Take control of your allergy symptoms

  • Watery eyes
  • Sneezing
  • Runny nose
  • Wheezing
  • Rashes
  • Hives
  • Scratchy throat
  • Coughing
  • Congestion
  • Stomach pain
  • Swelling of lips, tongue and/or throat

If you experience any allergic symptoms, a simple blood test can help you and your primary care provider make more informed decisions about your health.

Understanding allergens and allergy testing

Normally harmless substances, also called allergens, can be found inside and outside of your home.

How an allergy is triggered:

If you are exposed to allergies and your immune system identifies these allergens as a threat, then your body will produce antibodies called immunoglobulin E (IgE) and these IgE antibodies can trigger your allergic symptoms.

Allergy testing can measure the level of IgE antibodies in your blood to determine if you are triggered by certain allergens—substances that cause allergic reactions.

Find out what is causing your symptoms

Allergies affect as many as 30-40% of all people1, but over-the-counter medicines like antihistamines might not help ease allergy symptoms. Whether you are exposed to pollens, certain foods, dust mites, pets or mold, it’s important to understand what is causing your symptoms by performing allergy testing.

Get answers about your allergies

Getting answers about your allergies can start with your primary care provider. Along with a physical exam and medical history, your provider can order a simple blood test—called a specific IgE blood test—to better understand your allergic triggers and:

  • Prescribe appropriate medication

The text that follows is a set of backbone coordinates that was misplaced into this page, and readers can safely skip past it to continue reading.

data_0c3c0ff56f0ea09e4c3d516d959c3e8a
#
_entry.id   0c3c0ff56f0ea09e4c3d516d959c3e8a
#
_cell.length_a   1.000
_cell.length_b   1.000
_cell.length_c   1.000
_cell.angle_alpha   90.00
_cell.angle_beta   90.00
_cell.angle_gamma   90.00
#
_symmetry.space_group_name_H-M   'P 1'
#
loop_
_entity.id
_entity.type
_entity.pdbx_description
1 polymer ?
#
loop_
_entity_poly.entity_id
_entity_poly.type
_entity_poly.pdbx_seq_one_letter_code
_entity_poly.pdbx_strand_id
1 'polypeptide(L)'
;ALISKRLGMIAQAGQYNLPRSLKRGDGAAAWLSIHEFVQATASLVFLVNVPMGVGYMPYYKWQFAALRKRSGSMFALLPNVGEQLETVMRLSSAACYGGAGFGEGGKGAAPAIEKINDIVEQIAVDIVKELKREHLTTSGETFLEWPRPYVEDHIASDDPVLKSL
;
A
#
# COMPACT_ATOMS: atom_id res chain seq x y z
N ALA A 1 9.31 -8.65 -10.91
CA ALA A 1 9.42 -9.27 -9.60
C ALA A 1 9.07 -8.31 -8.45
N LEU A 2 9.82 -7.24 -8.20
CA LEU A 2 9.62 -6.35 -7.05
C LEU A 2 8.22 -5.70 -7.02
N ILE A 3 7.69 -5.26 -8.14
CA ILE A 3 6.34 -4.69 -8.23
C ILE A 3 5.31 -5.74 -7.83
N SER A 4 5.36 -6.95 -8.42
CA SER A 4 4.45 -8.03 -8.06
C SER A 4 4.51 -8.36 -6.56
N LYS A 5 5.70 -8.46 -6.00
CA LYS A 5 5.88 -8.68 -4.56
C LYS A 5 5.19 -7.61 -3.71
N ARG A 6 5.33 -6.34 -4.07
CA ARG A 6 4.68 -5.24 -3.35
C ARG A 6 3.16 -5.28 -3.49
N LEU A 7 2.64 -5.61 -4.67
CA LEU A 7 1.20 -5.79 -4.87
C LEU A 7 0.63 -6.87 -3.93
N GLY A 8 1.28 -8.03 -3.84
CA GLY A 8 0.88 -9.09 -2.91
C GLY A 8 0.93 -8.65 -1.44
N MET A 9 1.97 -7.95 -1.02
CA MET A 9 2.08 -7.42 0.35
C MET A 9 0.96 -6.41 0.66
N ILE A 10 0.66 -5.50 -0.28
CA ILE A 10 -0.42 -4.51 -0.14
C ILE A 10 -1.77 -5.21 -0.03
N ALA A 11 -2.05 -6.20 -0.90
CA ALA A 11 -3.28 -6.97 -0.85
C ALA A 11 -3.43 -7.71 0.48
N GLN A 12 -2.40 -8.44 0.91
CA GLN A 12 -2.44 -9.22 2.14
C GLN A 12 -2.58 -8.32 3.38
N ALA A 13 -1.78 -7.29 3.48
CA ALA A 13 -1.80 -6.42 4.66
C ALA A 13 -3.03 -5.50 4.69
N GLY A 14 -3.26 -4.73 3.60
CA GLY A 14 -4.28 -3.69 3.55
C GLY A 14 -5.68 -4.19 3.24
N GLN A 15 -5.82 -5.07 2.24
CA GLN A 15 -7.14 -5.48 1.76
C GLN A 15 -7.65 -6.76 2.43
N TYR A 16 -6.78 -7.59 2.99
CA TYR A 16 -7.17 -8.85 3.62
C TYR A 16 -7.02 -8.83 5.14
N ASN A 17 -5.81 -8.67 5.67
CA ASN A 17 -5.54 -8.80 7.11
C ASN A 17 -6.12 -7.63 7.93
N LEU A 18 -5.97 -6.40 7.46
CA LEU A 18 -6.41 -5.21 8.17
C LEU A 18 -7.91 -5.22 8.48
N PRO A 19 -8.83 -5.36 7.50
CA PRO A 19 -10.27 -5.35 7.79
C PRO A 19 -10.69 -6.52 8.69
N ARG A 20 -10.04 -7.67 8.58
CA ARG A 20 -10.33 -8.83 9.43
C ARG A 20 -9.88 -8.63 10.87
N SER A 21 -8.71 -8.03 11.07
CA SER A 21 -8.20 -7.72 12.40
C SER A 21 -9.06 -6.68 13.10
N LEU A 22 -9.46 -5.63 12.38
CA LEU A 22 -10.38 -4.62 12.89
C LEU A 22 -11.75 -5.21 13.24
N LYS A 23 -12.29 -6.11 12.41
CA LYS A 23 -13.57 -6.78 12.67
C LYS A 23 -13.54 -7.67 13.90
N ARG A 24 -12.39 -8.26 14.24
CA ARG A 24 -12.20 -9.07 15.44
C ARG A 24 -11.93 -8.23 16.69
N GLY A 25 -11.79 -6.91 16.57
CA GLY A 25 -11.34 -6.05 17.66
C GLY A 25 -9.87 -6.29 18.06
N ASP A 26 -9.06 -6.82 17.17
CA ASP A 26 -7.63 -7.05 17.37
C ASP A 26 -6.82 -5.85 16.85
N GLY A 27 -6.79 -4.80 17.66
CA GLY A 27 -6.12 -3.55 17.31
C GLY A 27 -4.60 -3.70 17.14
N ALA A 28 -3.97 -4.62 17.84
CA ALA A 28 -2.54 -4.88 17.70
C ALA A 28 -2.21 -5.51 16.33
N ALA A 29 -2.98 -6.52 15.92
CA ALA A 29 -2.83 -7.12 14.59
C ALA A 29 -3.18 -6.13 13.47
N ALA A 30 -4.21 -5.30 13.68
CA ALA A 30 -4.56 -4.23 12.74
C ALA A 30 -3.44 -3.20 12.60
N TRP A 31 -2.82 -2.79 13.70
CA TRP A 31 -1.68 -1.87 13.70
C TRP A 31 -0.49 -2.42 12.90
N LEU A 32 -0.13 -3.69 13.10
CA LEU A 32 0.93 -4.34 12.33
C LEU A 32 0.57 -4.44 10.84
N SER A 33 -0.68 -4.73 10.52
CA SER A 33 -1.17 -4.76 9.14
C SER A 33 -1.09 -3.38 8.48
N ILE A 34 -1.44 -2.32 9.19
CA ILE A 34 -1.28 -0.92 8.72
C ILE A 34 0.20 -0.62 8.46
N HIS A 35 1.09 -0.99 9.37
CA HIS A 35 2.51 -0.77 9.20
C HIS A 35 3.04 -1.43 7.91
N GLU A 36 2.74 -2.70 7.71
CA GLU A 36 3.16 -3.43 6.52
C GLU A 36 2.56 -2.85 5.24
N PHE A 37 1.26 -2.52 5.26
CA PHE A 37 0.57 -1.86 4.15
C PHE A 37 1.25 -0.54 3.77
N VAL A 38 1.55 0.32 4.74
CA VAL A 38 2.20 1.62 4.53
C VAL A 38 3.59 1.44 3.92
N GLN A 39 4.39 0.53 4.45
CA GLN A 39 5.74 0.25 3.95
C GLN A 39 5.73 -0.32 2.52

• Help you reduce exposure to certain allergens
  • Create a customized treatment plan for controlling your reactions and reducing your symptoms

Two options: Learn how your body reacts to common allergens


Ask your healthcare provider about a specific IgE blood test to help provide clarity about your allergy symptoms. 


Shop for Labcorp OnDemand tests online:

Take charge of your health: Get answers about common allergy topics

Food sensitivities and allergies

Find the source of your food allergy, such as milk, eggs, peanuts, tree nuts, fish, shellfish, fruits, vegetables, sesame seed, soy or wheat.

Asthma and respiratory allergies

Identify and potentially reduce relevant allergens and irritants that increase symptoms.

Pediatric allergies

Identify and potentially reduce relevant allergens and irritants that increase symptoms of asthma.

Stinging insect allergies

Identify allergic reactions to venom from stinging insects, such as honey bees and wasps.

Environmental and workplace allergies

Indoor allergies, in the workplace or in school, may cause year-round symptoms, which may get worse with environmental or seasonal allergies.

Pet and animal allergies

Pets are considered part of the family but may be a source of allergy symptoms.

Skin allergies

Skin irritation, rashes, swelling or hives may be related to an allergy. 

Drug allergies

An allergy to an over-the-counter medication or prescription drug typically appears as a skin reaction, such as a fever, rash or hives, but a drug allergy can also cause a serious condition called anaphylactic shock. 


  1. World Allergy Organization. WAO White Book on Allergy. https://www.worldallergy.org/UserFiles/file/WAO-White-Book-on-Allergy_web.pdf